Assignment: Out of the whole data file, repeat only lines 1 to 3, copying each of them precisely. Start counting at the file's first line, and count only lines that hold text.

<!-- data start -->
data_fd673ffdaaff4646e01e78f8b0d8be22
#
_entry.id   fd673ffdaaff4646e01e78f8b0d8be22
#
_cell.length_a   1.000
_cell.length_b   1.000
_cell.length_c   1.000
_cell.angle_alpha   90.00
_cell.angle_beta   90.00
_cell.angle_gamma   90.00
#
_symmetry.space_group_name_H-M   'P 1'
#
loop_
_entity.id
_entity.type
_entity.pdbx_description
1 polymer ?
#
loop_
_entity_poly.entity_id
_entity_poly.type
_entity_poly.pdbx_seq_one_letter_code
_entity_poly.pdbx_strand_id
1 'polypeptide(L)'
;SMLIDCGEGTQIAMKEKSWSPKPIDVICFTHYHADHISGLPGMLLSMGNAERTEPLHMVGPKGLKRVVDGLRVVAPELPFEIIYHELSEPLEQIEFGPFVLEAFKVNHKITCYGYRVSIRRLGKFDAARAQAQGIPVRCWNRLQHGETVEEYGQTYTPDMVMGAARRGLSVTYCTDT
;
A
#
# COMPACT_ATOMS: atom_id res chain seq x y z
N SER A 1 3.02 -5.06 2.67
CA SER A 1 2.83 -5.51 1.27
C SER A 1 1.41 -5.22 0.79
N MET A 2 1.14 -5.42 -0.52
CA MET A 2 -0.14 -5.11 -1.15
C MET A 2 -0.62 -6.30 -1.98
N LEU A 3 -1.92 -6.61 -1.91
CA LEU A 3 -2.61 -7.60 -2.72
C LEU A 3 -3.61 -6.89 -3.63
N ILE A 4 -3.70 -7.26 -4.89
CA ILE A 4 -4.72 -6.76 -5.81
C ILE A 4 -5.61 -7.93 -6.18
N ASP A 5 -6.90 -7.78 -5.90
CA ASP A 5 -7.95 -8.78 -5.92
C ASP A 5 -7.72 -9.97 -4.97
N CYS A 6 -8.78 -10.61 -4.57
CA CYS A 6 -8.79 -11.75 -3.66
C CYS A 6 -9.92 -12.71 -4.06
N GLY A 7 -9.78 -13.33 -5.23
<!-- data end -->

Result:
data_fd673ffdaaff4646e01e78f8b0d8be22
#
_entry.id   fd673ffdaaff4646e01e78f8b0d8be22